BlackBerry 8300 Outsells iPhone, RIM Adds Pressure With Push Notifications

Research In Motion's famous BlackBerry outsold Apple's iPhone for the start of 2009, pushing aside the device's "just for business executives" label. And today RIM announced it's activating a new push-notification feature in the BlackBerry API, weeks ahead of Apple's attempt at doing the same.

The smartphone sales figures come from a new survey by NPD Group. And before you drum-up the argument that there are more types of BlackBerry on sale, versus just one iPhone, you need to know that the top-selling smartphone for the quarter ending in March was the BlackBerry Curve 8300 line. The iPhone came in second place, but the BlackBerry Storm came in third and the Pearl in fourth. Of these three devices, the 8300 is the more "traditional" business-styled BlackBerry, but the success of the all-touchscreen Storm and the pocket-and user-friendly Pearl shows that RIM's BlackBerrys may indeed be shedding its corporate suits-only label in the minds of the phone-buying public. Score one for RIM over Apple.

RIM used this opportunity to further brag about it's lead on Apple by announcing a Java-based push API system for third-party software developers. The move effectively takes public a facility previously reserved for enterprise server notifications (part of the way BlackBerrys keep your mobile email in real-time) and it gives apps like games and news services the ability to alert users to real-time updates. The new system works over cellphone network data or WiFi, and runs in the background without requiring the relevant apps to remain active. There are a couple of apps primed and ready to use the new system including 7digital, an online music store that lets you buy low-bitrate music for download on go, but then replaces it with full quality MP3s when the phone is connected to a WiFi network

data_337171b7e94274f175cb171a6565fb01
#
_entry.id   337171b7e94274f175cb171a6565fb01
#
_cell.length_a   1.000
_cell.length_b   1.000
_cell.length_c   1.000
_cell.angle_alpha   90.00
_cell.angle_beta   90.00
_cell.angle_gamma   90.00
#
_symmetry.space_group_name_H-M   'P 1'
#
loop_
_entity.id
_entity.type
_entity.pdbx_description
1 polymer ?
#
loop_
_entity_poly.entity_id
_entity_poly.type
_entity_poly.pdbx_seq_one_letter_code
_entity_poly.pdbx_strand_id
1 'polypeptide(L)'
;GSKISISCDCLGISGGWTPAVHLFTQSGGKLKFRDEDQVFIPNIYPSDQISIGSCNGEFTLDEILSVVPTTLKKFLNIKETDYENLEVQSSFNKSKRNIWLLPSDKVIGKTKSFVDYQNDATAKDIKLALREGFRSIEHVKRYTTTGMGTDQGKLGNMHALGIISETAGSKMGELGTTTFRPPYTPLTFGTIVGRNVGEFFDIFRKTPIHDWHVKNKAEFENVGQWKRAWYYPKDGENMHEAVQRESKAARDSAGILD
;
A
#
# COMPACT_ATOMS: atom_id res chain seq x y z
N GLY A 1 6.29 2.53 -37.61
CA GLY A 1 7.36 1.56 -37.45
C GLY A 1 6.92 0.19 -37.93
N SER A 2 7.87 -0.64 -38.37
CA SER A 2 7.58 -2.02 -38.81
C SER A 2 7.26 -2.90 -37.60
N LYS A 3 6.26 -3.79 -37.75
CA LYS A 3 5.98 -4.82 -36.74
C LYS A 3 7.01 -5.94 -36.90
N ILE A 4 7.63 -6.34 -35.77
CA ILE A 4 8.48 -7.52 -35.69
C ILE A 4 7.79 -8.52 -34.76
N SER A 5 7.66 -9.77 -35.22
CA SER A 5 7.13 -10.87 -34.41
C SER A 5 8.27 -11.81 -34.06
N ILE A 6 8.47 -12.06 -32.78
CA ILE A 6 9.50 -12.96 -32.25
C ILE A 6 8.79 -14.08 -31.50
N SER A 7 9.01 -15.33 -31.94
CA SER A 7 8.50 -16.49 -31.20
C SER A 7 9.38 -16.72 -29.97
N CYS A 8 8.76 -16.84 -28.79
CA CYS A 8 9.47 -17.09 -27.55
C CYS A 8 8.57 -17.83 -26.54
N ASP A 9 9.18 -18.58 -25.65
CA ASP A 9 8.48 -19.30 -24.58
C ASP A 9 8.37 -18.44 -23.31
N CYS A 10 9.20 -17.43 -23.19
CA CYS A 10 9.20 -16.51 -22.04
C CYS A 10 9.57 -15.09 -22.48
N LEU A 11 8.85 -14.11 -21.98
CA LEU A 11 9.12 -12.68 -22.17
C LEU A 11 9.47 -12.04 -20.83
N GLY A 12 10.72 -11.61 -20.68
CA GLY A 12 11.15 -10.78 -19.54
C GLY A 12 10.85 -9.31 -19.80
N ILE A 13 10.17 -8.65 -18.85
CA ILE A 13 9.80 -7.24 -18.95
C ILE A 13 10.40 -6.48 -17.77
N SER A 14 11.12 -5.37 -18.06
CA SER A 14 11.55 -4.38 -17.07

The push service sounds very much like Apple's own push notification system, which has been promised before but then delayed, and is due to go live with the updated iPhone 3.0 firmware next month.

The temporary slipping of the iPhone's crown could simply be due to consumers waiting for the next-gen version to come out. Nonetheless, it will be interesting to see how Apple responds to RIM's challenge.

[via Electronista, RIM]

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